On the Town: Tampa Bay History Center explores 'Treasure Seekers'

By Virginia Johnson, Entertainment Reporter
Last Updated: Tuesday, February 20, 2018, 5:37 PM EST

A few of the things you'll learn at the Tampa Bay History Center's latest exhibition:

  1. Pirates were good at math.
  2. They had to fight lice aboard their ships.
  3. Treasure chests are a real thing.

“Treasure Seekers: Conquistadors, Pirates and Shipwrecks” opens Sunday, Feb. 18. The first expansion since the museum’s 2009 opening, part of an $11 million campaign, is an exploration of those who came to La Florida and how they did it. (On a boat, of course!)

The 8,500-square-foot addition features a replica 18th century ship as its centerpiece, along with artifacts recovered from Florida’s coastal waters.

After you see the navigation section of the exhibition, you’ll feel like you are in a movie. A telescope like the ones captains pulled open and peered through with one eye on the deck of their ship? They have one. Also on display, a sextant and a very special astrolabe--tools used to navigate by the stars.

The astrolabe. (Photo: Virginia Johnson, staff)

“This astrolabe, recovered from a ship wreck in 1622, is one of only 100 astrolabes—at least above sea level — in the whole world,” explained Rodney Kite Powell, the Director of the Touchton Map Library at the Tampa Bay History Center.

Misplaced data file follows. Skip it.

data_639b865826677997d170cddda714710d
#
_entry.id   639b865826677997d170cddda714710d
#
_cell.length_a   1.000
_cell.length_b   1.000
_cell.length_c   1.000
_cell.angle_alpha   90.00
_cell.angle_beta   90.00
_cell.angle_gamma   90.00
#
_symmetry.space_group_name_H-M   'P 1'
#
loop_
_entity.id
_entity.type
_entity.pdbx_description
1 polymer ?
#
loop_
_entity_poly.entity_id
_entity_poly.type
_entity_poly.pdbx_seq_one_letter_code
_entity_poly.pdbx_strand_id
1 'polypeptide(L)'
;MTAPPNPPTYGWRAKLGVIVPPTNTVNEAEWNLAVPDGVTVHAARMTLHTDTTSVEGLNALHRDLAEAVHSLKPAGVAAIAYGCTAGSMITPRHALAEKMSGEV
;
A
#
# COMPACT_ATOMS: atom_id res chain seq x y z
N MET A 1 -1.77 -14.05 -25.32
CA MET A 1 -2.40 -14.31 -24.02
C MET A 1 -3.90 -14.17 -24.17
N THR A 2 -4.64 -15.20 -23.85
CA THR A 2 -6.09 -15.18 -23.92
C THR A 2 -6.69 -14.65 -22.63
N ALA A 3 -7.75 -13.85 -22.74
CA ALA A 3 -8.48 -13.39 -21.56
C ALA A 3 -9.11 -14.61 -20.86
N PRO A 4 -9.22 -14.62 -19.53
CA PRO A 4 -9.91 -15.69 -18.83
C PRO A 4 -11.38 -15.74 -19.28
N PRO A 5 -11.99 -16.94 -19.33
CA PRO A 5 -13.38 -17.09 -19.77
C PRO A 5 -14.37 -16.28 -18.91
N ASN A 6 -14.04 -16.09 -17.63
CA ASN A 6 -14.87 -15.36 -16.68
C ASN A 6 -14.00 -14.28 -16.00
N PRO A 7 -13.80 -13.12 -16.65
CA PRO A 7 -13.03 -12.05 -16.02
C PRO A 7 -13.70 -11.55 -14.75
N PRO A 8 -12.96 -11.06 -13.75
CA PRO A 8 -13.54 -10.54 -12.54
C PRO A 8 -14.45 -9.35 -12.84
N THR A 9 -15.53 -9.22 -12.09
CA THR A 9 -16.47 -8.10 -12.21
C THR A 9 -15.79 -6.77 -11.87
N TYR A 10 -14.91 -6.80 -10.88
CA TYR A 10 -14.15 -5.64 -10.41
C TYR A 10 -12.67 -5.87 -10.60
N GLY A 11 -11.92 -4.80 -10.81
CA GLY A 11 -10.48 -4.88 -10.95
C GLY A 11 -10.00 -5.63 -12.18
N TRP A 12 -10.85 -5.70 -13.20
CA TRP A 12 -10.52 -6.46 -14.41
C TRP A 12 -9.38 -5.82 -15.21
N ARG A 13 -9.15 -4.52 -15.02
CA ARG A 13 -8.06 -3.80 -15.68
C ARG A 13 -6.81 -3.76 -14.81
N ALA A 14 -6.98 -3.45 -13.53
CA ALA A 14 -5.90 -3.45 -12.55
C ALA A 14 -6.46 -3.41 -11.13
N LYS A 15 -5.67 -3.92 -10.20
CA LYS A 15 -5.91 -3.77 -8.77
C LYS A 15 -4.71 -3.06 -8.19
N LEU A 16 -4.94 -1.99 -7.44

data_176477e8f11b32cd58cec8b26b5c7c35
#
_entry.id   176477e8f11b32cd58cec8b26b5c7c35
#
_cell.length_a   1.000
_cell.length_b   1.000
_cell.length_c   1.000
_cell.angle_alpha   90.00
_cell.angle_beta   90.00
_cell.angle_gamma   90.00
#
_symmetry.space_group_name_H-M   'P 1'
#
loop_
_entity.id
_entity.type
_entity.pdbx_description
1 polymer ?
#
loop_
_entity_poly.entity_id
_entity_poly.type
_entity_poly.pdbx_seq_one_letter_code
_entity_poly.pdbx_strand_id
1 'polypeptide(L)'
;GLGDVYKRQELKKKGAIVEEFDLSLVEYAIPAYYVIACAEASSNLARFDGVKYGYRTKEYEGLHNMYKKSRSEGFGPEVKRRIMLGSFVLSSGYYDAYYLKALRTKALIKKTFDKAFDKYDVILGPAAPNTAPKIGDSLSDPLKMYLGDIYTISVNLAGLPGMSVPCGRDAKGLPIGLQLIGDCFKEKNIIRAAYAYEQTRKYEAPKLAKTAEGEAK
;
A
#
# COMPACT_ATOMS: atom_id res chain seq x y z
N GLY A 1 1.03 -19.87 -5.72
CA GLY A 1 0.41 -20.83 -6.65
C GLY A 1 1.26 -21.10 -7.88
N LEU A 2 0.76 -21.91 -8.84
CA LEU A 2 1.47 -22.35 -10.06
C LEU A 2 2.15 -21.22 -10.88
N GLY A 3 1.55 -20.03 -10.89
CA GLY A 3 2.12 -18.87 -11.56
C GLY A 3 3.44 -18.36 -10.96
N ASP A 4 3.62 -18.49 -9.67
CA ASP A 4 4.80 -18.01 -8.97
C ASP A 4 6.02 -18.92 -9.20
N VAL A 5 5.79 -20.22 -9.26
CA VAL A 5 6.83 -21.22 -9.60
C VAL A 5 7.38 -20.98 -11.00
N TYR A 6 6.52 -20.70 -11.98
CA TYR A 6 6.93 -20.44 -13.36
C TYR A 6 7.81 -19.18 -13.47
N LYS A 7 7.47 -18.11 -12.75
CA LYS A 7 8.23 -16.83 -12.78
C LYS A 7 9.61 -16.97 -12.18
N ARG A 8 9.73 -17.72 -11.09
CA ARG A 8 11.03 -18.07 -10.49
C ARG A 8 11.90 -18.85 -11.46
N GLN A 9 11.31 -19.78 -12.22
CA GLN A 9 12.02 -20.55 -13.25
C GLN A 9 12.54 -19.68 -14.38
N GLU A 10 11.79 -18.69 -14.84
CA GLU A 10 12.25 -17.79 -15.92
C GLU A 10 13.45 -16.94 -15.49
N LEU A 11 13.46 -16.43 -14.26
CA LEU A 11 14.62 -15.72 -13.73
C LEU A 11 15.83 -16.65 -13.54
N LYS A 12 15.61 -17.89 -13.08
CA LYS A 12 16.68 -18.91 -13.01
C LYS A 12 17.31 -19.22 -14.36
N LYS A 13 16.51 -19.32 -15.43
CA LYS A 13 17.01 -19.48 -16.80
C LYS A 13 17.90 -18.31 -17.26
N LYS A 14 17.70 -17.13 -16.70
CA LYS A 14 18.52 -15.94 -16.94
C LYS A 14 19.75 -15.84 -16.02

Keeping with its focus on interactive displays, the museum’s newly made “old school” navigational tools are on hand for you to find the North Star and compute your very own latitude.

Another exhibition section deals with life aboard the ship. (That's where you'll find the lice comb.)

“Some of these voyages could last a month or maybe longer,” said Kite-Powell.

And yes, yes, yes — there is a section devoted to sunken treasure, both silver and gold, and even a partial wooden treasure chest.

Add to this an interactive theater experience, holograms atop the massive pirate ship, and a new cartography research center, and you have the newest technology to tell the new world’s oldest stories.

The Touchton Map Library/Florida Center for Cartographic Education is home to 6,000 maps of Florida and the Caribbean dating back to the 15th century.

“It’s really a very expansive exhibit, not just covering the Tampa Bay Area, but all of Florida and even touching on the Caribbean,” said Kite-Powell.

The new expansion is part of an $11 million capital campaign.